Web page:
War-weary Saddam victims miss his iron rule
By Mohammed Abbas
DUJAIL, Iraq (Reuters) - Saddam Hussein was hanged for killing 148 Shi'ite men and boys in Dujail in 1982. But today, some people in this town on the Tigris say they miss life under the Iraqi dictator because they felt more secure.
Even some of those from Dujail whose family members were murdered and imprisoned during Saddam's iron-fisted rule seemed seduced by the idea of a strong leader after years of chaos, bloodshed and deprivation since the U.S.-led invasion in 2003.
"If someone like Saddam came back, I'd not only support him, I'd invite him to dinner. My uncle was killed in 1982 in the Dujail incident. Still, life then was a million times better than now," said Saad Mukhlif, a Shi'ite.
Nostalgia for Saddam and his Sunni-led government in this largely Shi'ite town mirrors a country-wide sense of frustration despite a drop in attacks and killings.
U.S. military officials say violence in Iraq is at four-year lows but militant groups stepped up attacks for the holy month of Ramadan, and the country still suffers chronic shortages of water, power and other basic services.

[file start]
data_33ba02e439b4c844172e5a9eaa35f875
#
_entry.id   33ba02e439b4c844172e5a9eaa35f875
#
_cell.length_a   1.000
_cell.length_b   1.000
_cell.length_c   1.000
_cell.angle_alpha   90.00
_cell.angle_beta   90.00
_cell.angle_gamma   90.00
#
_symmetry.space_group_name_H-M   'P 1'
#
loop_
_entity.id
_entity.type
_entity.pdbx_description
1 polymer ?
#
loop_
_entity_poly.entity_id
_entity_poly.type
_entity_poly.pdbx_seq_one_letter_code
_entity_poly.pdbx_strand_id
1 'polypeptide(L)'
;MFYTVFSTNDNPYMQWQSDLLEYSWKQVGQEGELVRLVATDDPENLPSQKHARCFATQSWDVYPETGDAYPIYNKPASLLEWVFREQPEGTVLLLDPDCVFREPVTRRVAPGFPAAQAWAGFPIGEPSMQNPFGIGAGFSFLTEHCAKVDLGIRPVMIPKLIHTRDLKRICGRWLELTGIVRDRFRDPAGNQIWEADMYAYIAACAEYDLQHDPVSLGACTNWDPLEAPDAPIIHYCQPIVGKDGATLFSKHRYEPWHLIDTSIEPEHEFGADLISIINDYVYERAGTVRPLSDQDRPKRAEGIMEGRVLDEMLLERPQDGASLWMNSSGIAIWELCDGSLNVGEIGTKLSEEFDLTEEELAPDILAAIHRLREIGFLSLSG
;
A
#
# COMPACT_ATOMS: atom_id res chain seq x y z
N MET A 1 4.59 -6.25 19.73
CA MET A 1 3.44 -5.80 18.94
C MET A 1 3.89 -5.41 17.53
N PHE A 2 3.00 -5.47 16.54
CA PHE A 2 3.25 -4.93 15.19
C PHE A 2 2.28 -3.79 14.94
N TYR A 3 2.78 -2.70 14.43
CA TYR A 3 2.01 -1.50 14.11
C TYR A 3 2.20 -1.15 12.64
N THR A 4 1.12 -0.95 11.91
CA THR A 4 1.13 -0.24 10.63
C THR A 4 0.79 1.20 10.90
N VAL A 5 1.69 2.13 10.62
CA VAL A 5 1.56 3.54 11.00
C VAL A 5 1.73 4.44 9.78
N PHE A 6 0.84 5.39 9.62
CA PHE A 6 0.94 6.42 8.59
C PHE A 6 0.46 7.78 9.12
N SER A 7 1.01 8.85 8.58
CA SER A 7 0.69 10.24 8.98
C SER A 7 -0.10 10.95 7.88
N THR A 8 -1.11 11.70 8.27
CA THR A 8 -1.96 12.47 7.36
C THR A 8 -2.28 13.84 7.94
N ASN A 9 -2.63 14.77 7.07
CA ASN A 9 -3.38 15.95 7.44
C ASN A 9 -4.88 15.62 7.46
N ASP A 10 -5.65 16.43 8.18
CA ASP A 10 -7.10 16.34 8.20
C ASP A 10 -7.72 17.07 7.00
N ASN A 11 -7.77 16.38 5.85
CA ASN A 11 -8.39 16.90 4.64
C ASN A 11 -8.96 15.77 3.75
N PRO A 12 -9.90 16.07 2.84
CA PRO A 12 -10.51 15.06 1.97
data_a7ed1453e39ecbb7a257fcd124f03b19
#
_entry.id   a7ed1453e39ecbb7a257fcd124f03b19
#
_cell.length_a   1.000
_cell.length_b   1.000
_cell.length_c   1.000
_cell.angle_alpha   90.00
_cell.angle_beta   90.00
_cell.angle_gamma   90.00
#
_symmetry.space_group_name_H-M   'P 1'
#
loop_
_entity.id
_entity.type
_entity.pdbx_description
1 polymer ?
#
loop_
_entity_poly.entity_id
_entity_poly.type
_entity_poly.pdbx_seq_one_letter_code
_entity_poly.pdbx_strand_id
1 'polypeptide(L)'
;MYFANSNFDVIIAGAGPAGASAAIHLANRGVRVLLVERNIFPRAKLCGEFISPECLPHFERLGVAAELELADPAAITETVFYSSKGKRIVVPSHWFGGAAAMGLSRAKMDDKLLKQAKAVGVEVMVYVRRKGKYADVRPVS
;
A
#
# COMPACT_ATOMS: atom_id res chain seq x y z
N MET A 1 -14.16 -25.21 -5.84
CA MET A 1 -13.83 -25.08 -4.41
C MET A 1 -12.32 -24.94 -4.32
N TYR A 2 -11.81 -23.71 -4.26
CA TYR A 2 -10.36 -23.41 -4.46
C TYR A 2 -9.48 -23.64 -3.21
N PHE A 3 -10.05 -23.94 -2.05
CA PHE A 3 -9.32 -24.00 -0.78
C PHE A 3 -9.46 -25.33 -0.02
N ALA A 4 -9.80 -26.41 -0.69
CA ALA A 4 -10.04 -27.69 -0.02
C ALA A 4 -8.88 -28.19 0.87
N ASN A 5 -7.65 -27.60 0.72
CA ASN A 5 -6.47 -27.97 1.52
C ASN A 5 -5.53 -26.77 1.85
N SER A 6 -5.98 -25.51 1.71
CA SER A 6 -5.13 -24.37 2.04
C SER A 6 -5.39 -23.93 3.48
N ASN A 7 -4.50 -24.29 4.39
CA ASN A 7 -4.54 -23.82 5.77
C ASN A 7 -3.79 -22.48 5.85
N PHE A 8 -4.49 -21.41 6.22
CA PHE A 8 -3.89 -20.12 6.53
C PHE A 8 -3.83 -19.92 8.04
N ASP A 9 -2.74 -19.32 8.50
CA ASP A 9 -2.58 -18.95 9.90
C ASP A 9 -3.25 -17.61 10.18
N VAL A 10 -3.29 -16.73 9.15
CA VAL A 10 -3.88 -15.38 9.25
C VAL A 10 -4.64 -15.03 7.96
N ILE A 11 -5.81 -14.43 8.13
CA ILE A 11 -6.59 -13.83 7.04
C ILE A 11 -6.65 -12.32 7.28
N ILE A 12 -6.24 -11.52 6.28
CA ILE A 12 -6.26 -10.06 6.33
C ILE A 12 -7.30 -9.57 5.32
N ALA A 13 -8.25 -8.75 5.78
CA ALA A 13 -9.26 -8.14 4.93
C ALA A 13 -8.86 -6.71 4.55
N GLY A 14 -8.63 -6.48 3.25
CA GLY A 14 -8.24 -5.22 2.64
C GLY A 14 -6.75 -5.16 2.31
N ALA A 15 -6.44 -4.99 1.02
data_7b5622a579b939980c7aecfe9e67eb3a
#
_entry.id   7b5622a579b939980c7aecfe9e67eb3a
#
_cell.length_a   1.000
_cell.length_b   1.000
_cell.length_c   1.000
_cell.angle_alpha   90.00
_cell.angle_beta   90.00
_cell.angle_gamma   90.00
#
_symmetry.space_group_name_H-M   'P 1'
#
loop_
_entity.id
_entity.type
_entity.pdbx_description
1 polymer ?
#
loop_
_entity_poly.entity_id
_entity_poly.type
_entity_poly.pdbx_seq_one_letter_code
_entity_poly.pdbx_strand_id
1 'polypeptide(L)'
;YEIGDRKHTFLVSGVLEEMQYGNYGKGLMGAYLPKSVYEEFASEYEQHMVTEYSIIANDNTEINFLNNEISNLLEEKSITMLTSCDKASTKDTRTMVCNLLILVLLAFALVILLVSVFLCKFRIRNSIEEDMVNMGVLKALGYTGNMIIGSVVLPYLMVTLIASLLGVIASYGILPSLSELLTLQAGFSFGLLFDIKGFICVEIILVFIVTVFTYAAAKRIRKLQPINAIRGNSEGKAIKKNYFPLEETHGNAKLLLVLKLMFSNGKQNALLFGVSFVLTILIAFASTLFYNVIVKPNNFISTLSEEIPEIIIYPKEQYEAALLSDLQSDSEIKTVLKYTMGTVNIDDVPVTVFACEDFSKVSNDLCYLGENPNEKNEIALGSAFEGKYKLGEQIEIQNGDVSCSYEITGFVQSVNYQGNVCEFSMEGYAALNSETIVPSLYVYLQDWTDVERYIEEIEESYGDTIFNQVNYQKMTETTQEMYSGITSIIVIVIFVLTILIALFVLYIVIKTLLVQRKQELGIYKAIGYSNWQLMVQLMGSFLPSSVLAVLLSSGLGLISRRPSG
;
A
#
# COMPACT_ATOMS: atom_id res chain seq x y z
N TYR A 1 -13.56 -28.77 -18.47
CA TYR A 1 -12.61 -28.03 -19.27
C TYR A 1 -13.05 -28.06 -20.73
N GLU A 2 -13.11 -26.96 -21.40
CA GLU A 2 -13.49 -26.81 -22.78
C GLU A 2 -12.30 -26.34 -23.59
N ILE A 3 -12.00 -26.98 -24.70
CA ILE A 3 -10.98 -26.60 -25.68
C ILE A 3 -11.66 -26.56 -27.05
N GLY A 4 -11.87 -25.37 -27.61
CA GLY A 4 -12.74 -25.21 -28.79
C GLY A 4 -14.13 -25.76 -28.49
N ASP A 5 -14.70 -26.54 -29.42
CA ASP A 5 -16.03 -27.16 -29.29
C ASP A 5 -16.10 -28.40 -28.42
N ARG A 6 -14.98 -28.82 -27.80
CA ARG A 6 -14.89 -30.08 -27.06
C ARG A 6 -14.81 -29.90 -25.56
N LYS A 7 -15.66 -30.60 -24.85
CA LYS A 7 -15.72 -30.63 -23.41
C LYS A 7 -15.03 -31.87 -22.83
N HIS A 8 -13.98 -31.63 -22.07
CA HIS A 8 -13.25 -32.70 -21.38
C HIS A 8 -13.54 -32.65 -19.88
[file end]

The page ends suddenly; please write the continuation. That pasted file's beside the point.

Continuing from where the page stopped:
"(Prime Minister) Nuri al-Maliki is sitting in (Baghdad's fortified) Green Zone, what's he doing to protect us? What's the point of this government?" said Mohammed Mehdi, a Shi'ite, whose cousin was jailed in 1982 and whose brother was killed in a car bomb in Dujail last month.
"Saddam Hussein is the only noble leader we've had," he added, before shouting "God bless Saddam 1,000 times," within earshot of U.S. troops accompanying reporters visiting the town, 50 km (30 miles) north of Baghdad.
Mehdi and Mukhlif's views were echoed elsewhere as Reuters spoke to around 15 passers-by and shopkeepers in Dujail's high street. Continued...